Coaches speak out about Gundy's media tirade

Updated: September 25, 2007, 7:50 PM ET
Associated Press

DENVER -- Mike Gundy has had time to cool off and think about his postgame tirade.

Even if he could, the Oklahoma State coach still wouldn't take a word back.

Gundy was upset over a story that was critical of quarterback Bobby Reid. Instead of talking about the Cowboys' 49-45 win over Texas Tech on Saturday night, Gundy stuck up for Reid, often screaming at reporters, before hastily departing.

Gundy was asked during a Big 12 teleconference Monday if he regretted his rant.

"I wish I would've said more," Gundy said. "I'm tired of people downgrading college athletes that are good people."

Gundy wasn't alone. Oklahoma coach Bob Stoops thinks the media has become too jaded, too contemptuous.

"I find it hard to read the sarcasm in those articles," said Stoops, whose team is ranked third in the nation. "They're student athletes. They're not professional players. They're just playing for their school, trying to do a good job."

Gundy felt bad that his eruption overshadowed the Cowboys' big win. However, he felt it was the time and place to stick up for his player. He expressed disgust over the assertion that Oklahoma State's switch to Zac Robinson as the starting quarterback was "less about Robinson's play and more about Reid's attitude."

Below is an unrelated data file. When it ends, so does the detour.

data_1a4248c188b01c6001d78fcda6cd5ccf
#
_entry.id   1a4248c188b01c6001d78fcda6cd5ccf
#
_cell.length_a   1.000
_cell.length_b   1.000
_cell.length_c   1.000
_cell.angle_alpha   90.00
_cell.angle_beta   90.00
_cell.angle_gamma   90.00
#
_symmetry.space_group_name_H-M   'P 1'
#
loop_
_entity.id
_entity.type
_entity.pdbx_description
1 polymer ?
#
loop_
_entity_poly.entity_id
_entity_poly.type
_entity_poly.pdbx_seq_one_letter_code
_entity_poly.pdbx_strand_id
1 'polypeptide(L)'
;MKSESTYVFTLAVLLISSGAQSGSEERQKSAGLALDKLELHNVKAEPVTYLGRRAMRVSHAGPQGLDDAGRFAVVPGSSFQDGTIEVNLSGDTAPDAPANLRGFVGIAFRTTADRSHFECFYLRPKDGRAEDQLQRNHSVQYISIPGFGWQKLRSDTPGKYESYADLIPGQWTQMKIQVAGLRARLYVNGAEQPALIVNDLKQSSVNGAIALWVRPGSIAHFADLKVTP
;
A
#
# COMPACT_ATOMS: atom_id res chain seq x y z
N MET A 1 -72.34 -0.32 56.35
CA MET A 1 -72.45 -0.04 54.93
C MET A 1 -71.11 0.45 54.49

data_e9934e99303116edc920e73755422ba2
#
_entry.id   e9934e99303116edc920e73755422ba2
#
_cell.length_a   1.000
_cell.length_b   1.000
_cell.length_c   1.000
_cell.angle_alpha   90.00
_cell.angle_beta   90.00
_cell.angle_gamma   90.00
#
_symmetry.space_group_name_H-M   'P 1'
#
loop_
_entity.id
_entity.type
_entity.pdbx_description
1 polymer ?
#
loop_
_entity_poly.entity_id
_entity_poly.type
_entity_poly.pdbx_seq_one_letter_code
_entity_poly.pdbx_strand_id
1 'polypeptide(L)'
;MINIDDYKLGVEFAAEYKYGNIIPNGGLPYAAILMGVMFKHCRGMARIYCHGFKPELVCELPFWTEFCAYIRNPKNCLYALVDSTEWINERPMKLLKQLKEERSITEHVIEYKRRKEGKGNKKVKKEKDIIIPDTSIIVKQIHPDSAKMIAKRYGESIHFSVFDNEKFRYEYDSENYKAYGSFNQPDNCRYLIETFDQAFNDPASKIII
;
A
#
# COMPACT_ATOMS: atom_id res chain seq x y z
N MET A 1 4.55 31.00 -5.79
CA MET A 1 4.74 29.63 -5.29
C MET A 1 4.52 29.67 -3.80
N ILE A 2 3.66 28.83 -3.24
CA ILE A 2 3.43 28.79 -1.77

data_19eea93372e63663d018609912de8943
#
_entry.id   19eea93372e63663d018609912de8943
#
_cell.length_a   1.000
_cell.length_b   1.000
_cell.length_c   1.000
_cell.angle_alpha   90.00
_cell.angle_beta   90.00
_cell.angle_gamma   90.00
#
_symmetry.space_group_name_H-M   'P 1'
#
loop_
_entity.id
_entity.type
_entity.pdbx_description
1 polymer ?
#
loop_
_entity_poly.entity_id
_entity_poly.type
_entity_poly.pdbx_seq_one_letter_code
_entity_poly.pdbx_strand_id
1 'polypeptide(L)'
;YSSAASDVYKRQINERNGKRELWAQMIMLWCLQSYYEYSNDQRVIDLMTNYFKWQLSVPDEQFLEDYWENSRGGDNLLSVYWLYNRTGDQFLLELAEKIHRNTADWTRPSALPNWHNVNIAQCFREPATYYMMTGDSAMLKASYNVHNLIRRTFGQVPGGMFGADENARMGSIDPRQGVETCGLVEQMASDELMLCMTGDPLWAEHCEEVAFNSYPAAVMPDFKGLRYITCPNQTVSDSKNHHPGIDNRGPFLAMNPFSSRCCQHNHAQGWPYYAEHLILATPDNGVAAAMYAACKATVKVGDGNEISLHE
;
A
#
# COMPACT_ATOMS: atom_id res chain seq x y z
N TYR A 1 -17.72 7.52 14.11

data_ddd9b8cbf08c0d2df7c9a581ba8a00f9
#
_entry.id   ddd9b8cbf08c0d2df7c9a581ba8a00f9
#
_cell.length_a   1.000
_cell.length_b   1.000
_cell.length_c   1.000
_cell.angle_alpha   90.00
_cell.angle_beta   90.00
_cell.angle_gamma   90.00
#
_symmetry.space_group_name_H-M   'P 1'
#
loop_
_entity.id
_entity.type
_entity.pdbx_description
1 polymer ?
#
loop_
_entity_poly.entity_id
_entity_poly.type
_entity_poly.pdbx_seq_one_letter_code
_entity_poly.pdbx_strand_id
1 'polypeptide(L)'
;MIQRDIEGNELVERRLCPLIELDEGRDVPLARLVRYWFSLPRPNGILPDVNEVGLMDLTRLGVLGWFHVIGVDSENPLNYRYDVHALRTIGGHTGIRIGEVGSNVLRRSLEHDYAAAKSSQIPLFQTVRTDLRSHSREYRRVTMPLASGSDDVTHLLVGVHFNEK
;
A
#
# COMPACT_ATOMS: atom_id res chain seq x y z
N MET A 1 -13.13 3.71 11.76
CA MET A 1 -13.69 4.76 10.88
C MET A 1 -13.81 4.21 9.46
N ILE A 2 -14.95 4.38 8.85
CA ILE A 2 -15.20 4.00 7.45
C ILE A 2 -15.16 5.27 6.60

"Where are we at in society today? Come after me. I'm a man. I'm 40. I'm not a kid," Gundy said Saturday night.

Many coaches around the league have tuned out the media. Texas coach Mack Brown said he stopped reading newspapers, listening to call-in shows and surfing the internet about four years ago. That way, he doesn't waste time battling with reporters over false information.

"If I thought a writer or commentator said something that was unfactual, I might address it with him, like I used to, but that's just a waste of time," said Brown, whose team is ranked seventh.

Brown leaves it up to his players if they want to read or listen to the news.

"Not everything is going to be fair," Brown said. "You have to deal with it. That's life."

Nebraska coach Bill Callahan felt the same way.

"I know there are great writers out there, but I really try to focus on our football team," he said. "Whether or not you're being praised or being criticized, you really have to maintain an even-keel approach. Good or bad -- it's always going to be there."

Same with booing. The 25th-ranked Cornhuskers heard the boos in a 41-40 win over Ball State on Saturday. Callahan understood the fans' displeasure.

"People have their opinion and I respect that," Callahan said. "In America, people expect excellence. I don't think anybody likes to be booed. You've got to deal with it and don't let it get to you."

Colorado coach Dan Hawkins thinks booing has no place in college football.

"If you're not happy with what's going on, don't come to the game, or leave," Hawkins said. "It's like my grandmother used to tell me, 'If you can't say anything nice, don't say it at all.' But I understand those values are a little old fashion and people don't take those to the ballpark anymore."

Gundy said he's been bombarded by e-mails and calls of support since he lashed out at the media.

"I did it because I thought it was the right thing to do," he said.


Copyright 2007 by The Associated Press

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